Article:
Tuesday, April 18, 2006

Mother's Day Circa 1948



THE DIVISION STREET PRINCESS will be available for purchase in time for Mother's Day, May 14! Links to booksellers are on the side of this page. To entice you to consider the memoir as a gift for your favorite mother, daughter, sister, spouse, partner, I'm including an excerpt from the book, and my parent's engagement photo. A mother's day rememberence, circa 1948, follows.

"Mom, outfitted in a gray silk shantung dress that shimmered with each of her high-heeled steps, kept her gloved hands tight on her pocketbook. With her black felt hat and veil (the “rooftops of Paris look”), Mother was the unquestionable beauty of the bunch.

She was also wearing the dark mink stole that Dad had given her the Sunday before, on Mother’s Day. Although his gift had initially caused a flare-up, I was happy to see that she had relented and would be entering the synagogue embraced in the soft fur.

The present that Ronnie and I had given her caused no problem, only delight as she unwrapped the blue leather jewelry box. My brother and I had pooled our savings to swing the $3 gift and smiled proudly as she proclaimed, “It’s perfect! I’ll put my pearls here, my earrings here, and my broaches here.” She was pointing to the box’s felt compartments, and I pictured her costume jewelry, suffused with the smells of her cosmetics and perfume, nestled happily in their new homes.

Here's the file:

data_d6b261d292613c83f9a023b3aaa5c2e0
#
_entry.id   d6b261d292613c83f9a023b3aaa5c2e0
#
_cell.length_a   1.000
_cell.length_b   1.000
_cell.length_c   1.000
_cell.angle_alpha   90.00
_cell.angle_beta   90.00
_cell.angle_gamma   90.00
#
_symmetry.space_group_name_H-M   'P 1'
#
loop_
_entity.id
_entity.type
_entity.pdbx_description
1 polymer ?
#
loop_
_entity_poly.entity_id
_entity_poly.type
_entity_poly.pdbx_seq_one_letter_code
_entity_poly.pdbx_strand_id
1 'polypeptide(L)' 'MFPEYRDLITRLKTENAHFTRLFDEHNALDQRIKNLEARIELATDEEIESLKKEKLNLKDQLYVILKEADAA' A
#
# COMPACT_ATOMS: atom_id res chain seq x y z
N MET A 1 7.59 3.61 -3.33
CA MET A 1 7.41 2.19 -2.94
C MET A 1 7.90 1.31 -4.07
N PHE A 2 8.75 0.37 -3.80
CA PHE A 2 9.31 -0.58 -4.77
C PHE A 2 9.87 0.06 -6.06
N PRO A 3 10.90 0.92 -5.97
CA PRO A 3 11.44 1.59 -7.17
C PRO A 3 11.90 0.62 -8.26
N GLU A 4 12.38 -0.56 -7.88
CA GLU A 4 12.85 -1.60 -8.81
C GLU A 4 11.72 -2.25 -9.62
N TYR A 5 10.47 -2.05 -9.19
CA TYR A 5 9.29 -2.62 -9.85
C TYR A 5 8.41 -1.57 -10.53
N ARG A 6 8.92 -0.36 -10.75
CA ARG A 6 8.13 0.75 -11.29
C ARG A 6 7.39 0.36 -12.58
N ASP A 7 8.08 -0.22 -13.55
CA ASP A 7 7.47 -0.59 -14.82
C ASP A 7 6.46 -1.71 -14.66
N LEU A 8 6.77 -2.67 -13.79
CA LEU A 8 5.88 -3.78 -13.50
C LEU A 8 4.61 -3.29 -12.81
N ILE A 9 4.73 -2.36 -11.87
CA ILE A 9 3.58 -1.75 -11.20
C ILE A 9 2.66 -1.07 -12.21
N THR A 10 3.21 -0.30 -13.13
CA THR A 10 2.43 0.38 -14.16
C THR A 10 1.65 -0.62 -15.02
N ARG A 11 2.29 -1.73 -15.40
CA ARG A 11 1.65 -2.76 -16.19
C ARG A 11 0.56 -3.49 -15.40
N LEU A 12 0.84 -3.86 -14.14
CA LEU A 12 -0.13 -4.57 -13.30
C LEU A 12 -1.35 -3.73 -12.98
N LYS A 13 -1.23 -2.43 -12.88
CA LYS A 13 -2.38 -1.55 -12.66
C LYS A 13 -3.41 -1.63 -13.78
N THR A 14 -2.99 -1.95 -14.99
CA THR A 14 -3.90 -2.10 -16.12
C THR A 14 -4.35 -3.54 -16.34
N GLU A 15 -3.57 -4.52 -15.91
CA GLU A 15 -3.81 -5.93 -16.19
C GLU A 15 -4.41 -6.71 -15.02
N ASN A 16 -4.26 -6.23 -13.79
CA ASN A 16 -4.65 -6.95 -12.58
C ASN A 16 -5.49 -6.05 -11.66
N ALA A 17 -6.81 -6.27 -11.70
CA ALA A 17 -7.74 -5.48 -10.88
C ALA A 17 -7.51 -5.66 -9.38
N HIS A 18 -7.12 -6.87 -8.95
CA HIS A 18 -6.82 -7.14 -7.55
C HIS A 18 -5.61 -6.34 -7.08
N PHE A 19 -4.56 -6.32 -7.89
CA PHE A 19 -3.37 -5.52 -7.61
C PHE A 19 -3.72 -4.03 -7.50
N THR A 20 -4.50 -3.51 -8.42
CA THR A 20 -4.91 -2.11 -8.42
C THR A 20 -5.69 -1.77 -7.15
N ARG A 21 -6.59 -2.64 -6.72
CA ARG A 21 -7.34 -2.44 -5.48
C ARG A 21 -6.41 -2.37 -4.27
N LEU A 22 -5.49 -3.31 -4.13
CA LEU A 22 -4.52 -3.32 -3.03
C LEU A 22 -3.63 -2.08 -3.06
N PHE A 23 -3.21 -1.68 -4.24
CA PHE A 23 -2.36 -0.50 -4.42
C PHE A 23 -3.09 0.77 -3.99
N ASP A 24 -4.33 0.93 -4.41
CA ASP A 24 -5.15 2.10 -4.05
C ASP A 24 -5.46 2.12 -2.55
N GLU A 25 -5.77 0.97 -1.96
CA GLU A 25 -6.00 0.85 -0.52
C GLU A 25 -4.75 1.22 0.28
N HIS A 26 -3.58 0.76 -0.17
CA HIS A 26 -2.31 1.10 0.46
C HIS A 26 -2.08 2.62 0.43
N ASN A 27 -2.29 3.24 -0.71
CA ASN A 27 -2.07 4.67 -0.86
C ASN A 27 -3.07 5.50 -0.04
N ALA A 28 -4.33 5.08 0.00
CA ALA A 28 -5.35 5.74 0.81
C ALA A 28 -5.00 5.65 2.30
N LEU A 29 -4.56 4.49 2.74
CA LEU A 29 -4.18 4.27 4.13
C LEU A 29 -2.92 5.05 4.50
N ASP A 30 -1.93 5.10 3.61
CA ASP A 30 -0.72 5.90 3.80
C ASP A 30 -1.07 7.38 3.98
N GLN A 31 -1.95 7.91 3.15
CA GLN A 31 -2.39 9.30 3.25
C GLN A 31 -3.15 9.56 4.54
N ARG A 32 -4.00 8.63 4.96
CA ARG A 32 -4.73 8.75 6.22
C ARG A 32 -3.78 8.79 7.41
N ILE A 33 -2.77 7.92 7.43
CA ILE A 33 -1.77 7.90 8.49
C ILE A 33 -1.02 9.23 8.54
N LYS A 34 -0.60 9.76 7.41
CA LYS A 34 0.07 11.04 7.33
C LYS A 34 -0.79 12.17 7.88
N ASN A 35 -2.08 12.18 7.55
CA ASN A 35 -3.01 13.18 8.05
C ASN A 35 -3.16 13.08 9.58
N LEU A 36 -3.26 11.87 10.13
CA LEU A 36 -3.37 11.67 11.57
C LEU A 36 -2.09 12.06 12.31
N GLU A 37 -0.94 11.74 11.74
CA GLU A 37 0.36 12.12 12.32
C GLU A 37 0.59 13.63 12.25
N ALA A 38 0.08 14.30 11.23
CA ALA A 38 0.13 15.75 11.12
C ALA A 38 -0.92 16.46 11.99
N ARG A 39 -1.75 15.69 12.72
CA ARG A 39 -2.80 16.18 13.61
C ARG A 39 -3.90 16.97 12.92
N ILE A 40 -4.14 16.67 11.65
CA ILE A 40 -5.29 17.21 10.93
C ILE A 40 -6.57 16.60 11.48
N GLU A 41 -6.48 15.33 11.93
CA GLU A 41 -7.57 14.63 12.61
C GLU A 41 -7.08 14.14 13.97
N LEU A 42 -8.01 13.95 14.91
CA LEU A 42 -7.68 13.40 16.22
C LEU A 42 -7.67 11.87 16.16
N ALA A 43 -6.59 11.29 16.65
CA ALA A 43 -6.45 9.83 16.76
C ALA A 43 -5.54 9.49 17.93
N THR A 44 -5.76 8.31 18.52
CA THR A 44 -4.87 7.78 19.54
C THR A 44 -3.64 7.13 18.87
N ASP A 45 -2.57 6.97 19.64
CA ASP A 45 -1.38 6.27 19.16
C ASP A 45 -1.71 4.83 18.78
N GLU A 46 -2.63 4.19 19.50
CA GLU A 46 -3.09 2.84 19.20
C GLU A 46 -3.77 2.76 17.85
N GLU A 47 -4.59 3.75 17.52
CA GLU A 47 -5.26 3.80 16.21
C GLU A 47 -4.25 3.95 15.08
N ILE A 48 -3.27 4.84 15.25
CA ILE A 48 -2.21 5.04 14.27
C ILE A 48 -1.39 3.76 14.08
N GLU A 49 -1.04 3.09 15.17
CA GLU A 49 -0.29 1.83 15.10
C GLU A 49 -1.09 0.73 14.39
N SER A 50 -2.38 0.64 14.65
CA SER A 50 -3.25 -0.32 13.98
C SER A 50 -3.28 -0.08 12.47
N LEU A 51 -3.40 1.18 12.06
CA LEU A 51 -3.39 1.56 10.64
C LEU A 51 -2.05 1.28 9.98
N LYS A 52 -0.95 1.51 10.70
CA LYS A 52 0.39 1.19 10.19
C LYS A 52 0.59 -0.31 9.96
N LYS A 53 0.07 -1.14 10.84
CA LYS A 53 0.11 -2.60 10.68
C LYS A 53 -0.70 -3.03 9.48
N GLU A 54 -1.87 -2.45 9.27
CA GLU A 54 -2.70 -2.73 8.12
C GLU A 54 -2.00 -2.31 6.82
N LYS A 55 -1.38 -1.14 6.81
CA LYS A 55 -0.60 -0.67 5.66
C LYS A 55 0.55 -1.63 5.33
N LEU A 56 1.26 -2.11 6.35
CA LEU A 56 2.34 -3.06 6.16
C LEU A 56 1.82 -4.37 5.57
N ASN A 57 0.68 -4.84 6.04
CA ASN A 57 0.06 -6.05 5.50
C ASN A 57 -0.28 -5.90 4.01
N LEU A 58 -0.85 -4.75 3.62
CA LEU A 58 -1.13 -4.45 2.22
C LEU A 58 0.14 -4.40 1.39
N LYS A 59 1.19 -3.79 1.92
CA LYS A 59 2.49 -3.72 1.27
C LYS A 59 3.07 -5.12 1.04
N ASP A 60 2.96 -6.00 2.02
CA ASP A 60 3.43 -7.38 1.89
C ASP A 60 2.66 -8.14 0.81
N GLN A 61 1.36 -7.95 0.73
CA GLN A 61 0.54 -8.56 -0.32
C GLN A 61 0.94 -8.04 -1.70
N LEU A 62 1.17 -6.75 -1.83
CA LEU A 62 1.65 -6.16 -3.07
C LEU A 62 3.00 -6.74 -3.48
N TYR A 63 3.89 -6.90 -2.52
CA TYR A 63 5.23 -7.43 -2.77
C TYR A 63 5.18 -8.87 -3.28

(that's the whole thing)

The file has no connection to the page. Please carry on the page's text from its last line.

When Dad had placed a large silver box before her, his face was bright with excitement and likely greedy for a reaction one hundred times greater than the one granted our jewelry case. Mom opened the lid of Dad’s gift, removed the white paper, and lifted out the beautiful mink stole. “Irv, you know we can’t afford this,” she had said, and slowly replaced the mink in its tissue nest. “We have so many bills…”
“I bought it on time,” Dad had said, and reached deep into the silver box to retrieve the stole. “Just try it on. You’ll look gorgeous in it.” He held the mink stretched out between his two pudgy hands, smiling like a wholesale furrier flattering a dubious client. “You deserve a mink. And I’ll pay it off. Don’t worry. Just try it on.”

“Please try it on,” Ronnie and I had pleaded. At the time, I was just a little girl who adored her father and couldn’t bear his disappointment. I could not have appreciated my mother’s struggle to keep us afloat, and saw her only as an ungrateful wife who had crushed my father as surely as a runaway truck. I remember thinking to myself, Just take it, Mom, for Daddy’s sake. Just take it.

And once my mother had placed the lovely fur around her thin shoulders, and considered her stylish reflection in the bedroom mirror above the dresser -- perhaps imagining herself in the spotlight like Barbara Stanwyck in Double Indemnity -- she agreed to keep the stole and monitor Dad’s monthly installments."

1 comment:

Tarik said...

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